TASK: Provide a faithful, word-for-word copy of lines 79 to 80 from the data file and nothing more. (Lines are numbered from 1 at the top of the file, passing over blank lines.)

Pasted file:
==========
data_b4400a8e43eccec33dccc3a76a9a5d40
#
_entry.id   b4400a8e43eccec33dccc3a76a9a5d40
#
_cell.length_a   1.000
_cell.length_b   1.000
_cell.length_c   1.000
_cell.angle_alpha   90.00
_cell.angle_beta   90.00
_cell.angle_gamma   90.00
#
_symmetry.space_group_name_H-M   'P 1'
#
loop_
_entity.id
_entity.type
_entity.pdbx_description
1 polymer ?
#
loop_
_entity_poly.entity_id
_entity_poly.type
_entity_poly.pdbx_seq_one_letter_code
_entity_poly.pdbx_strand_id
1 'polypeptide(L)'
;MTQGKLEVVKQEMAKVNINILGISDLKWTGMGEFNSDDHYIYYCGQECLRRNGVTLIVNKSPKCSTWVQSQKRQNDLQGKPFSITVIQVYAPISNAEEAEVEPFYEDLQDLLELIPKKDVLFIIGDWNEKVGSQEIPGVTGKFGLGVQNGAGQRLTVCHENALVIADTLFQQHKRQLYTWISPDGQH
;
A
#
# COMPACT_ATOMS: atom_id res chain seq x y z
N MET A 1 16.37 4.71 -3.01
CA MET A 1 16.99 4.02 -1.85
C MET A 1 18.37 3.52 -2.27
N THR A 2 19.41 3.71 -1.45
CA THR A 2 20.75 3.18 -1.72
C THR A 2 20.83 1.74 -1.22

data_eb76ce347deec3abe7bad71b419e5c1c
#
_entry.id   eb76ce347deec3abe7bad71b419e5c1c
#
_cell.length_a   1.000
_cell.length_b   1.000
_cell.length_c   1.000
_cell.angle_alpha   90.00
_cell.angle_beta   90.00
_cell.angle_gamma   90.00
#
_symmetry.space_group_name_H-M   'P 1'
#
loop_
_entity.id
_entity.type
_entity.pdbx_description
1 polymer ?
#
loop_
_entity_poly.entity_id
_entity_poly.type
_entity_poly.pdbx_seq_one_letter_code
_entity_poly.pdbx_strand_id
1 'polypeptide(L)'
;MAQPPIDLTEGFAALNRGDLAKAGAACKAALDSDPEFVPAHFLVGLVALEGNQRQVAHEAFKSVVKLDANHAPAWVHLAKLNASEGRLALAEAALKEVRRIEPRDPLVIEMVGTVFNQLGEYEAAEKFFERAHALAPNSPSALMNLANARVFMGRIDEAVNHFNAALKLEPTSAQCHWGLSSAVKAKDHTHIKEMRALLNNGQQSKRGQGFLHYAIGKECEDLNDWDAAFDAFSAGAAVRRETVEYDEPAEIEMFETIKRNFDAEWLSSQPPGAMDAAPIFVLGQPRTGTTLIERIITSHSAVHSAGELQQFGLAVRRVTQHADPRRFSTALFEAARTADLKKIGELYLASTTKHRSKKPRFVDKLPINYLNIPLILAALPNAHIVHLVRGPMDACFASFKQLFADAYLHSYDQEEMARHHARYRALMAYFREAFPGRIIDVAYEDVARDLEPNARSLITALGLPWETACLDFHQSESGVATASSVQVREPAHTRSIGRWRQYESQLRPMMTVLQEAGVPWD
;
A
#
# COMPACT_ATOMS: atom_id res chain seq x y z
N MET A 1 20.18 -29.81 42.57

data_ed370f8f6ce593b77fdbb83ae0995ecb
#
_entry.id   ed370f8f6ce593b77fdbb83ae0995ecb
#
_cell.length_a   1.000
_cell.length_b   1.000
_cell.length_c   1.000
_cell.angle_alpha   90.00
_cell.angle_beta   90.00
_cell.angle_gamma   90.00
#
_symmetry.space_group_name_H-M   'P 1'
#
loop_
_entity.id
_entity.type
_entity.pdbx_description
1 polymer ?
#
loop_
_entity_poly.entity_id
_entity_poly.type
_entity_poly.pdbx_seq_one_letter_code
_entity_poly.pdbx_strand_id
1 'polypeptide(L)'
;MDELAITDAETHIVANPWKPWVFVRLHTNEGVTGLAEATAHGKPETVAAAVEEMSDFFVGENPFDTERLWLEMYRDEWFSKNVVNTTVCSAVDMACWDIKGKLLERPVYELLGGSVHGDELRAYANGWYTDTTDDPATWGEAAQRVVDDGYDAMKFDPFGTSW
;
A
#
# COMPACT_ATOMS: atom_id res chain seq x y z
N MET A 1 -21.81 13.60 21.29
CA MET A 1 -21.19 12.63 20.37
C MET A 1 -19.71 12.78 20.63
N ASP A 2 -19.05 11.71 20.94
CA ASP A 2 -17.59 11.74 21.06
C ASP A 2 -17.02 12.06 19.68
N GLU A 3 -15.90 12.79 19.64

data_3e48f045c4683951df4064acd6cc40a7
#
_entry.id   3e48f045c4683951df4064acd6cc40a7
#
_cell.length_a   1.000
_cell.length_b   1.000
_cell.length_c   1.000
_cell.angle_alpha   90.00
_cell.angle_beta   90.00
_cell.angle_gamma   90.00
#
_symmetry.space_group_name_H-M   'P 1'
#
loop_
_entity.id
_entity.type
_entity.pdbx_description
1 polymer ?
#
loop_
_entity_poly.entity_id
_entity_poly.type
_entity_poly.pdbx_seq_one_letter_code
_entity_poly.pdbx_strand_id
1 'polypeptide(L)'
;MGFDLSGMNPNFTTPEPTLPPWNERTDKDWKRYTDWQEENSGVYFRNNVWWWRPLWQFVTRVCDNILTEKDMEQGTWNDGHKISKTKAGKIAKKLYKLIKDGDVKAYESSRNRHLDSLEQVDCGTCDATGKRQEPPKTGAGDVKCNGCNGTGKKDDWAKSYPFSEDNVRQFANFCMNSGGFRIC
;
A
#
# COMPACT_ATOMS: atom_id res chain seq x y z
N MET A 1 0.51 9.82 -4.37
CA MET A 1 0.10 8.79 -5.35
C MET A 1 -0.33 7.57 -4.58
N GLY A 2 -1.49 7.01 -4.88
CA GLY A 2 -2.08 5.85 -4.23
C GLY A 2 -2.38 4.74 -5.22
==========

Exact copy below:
_symmetry.space_group_name_H-M   'P 1'
#